Getting stuck with a payment card that doesn't work is likely a regular occurrence in many American nightmares. When it finally happens in real life, most of us can't believe it's happening to us.

But that's exactly what happened to holders of RushCard prepaid cards. The leading prepaid card issuer, created by hip-hop kingpin Russell Simmons, agreed to reimburse approximately 132,000 of its customers after technical problems made their cards unusable over a several-day period last October.

The reimbursement of $19 million will help compensate customers who experienced failed transactions, including the costs of falling behind on bills that would have been paid with a RushCard. Another $1.5 million will go to pay attorney fees.

The action is another black eye for the prepaid card industry. In 2014, the Consumer Financial Protection Bureau proposed a series of strong consumer protections on prepaid cards, which allow users to make debit payments without requiring a bank account.

Gift cards are a popular form of prepaid cards. Normally, a prepaid card is exhausted once the funds linked to it are spent, although reloadable cards allow owners to replenish funds.

The RushCard outage occurred when the prepaid card issuer was migrating to a different payment processor. RushCard agreed to settle the class-action suit rather than contest it further.

The settlement amount includes some money already paid to victims, including a fee holiday from November 2015 through February 2016, as well as $25 credits previously issued to affected customers. Any fees paid between October 12 and 31 will be reimbursed by RushCard.

Some customers, such as ones who experienced late fees and overdraft charges, will qualify for extra reimbursements. Those with documented financial setbacks will be eligible for payments up to $500, while those lacking documentation can receive up to $100.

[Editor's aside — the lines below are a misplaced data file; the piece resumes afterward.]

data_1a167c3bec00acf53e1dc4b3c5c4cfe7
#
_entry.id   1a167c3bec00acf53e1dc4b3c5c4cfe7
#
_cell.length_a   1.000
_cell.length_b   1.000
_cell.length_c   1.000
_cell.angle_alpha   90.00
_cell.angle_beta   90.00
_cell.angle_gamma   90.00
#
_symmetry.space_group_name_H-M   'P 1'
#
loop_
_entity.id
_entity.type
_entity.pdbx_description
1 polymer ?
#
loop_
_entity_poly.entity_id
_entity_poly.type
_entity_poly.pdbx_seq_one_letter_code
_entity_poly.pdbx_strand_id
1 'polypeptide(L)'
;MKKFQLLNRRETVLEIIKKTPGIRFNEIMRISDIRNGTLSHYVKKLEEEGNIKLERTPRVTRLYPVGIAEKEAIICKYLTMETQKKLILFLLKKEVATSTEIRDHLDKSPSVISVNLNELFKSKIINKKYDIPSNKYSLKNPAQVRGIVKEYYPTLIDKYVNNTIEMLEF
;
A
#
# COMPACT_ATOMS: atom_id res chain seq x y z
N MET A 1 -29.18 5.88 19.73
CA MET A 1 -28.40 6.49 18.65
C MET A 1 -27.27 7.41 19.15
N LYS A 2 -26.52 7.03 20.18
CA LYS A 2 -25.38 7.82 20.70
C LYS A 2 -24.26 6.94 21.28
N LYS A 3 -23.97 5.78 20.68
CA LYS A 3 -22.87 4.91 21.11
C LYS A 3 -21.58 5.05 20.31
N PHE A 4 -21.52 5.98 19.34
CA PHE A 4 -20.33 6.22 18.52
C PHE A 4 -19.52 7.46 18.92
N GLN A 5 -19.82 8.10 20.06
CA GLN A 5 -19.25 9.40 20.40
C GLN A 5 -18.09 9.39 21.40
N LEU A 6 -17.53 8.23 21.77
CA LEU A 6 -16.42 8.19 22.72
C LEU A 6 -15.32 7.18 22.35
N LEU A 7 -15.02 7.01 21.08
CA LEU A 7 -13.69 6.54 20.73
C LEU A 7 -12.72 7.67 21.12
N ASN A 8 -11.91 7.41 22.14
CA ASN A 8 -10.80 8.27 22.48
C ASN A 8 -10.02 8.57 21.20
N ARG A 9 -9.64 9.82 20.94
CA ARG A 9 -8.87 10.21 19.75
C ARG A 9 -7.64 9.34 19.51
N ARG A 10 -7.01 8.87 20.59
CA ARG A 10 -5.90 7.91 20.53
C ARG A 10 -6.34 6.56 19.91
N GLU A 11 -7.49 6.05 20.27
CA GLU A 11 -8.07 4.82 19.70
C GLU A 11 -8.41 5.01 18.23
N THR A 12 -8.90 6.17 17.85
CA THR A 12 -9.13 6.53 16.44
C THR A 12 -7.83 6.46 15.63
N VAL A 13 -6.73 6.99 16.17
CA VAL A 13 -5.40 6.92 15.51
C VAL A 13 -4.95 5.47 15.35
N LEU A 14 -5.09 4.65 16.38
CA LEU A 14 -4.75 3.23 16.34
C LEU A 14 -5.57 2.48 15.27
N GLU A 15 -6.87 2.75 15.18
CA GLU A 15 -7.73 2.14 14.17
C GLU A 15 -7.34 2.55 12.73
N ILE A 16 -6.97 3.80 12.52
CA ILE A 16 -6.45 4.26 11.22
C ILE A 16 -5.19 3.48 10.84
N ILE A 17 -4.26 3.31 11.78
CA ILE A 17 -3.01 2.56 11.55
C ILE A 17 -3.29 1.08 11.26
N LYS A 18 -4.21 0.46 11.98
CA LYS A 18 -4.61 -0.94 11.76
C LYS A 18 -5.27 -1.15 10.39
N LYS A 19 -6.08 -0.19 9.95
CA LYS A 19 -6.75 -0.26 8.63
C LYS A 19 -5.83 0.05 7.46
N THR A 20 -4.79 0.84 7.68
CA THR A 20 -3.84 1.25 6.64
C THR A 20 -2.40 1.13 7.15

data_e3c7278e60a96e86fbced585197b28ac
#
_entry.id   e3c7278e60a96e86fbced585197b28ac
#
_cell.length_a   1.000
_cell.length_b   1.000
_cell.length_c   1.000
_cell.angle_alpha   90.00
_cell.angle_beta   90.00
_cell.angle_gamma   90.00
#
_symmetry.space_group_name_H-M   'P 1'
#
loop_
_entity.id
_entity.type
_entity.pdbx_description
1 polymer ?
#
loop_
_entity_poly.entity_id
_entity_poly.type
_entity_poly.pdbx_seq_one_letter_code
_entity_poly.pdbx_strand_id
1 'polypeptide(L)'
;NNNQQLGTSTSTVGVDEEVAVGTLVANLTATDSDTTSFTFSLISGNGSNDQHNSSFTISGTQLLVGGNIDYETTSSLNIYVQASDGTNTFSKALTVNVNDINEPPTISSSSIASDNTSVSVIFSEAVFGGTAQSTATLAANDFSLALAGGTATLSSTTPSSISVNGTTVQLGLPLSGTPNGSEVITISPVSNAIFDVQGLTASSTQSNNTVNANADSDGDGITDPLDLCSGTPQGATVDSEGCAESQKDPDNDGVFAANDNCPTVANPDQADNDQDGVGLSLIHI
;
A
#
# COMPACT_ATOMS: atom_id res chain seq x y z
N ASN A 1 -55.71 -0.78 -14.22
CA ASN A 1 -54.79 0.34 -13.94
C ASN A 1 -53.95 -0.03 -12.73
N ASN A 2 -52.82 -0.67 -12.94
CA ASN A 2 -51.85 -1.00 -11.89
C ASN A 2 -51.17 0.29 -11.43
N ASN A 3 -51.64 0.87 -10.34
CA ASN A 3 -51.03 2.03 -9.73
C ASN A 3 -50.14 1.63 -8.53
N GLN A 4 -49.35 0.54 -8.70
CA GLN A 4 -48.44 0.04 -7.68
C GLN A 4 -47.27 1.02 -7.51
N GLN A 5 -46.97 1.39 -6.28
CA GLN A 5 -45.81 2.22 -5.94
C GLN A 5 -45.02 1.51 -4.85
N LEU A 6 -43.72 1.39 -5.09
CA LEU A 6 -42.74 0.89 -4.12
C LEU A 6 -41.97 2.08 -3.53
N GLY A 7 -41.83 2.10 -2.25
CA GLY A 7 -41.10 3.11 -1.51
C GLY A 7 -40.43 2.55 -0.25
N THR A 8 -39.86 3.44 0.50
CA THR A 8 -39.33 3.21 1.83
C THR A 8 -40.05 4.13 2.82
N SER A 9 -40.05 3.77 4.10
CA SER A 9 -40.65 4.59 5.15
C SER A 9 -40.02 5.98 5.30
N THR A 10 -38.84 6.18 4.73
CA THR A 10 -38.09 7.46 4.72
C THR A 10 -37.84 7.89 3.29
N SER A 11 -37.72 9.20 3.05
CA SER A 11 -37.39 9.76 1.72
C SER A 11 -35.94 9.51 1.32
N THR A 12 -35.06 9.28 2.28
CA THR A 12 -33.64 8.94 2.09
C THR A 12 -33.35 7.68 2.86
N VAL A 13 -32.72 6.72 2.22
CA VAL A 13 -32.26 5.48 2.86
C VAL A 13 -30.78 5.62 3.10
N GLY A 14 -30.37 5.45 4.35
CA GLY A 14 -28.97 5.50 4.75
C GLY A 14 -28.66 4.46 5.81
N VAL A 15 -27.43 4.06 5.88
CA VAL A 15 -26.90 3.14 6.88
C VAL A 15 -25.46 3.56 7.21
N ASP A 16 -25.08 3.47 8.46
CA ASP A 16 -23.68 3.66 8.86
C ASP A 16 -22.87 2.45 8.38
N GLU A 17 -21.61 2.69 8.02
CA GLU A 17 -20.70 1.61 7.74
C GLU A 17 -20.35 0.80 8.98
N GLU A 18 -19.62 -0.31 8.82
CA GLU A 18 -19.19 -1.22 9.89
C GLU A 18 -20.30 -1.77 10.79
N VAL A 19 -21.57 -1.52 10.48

RushCard blames the outage on purely technical hiccups. Its CEO, Rick Savard, announce himself pleased with the settlement, which he termed "fair" in its treatment of inconvenienced customers.

Once the federal court approves the settlement, victims should receive mailed notices, to be followed up in several months by reimbursement checks.

The CFPB has been preparing new regulations since November 2014 that would govern prepaid products. The new rules would extend protections that already apply to checking account customers, including:

  • Access to account information: The CFPB proposes that issuers of prepaid cards make up-to-date account information available online for free. This should help overcome the fact that prepaid-card holders generally don't receive monthly account statements the way bank customers do. The account information will include account balances and transaction/fee history.
  • Error resolution: Issuers would have to work constructively with payment-card holders that have experienced problems with their account. At the present time, consumers may not have a workable way to fix certain errors arising from prepaid card use, including double-charges and spurious fees. The new rules would force issuers to investigate and correct errors on a timely basis. If the investigation can't be resolved within a certain period, the issuer must issue a temporary credit to the consumer until the dispute is resolved.
  • Fraud protection: The CFPB rule would specify consumer protections against fraudulent, erroneous or unauthorized uses of their pre-paid cards. The maximum charge for which the card holder is responsible shouldn't exceed $50. Consumers should receive prompt reimbursement for stolen funds.

The CFPB is also considering new rules governing payment cards that extend credit to holders who spend more than the prepaid amount, which could make payment cards resemble credit cards in certain respects.

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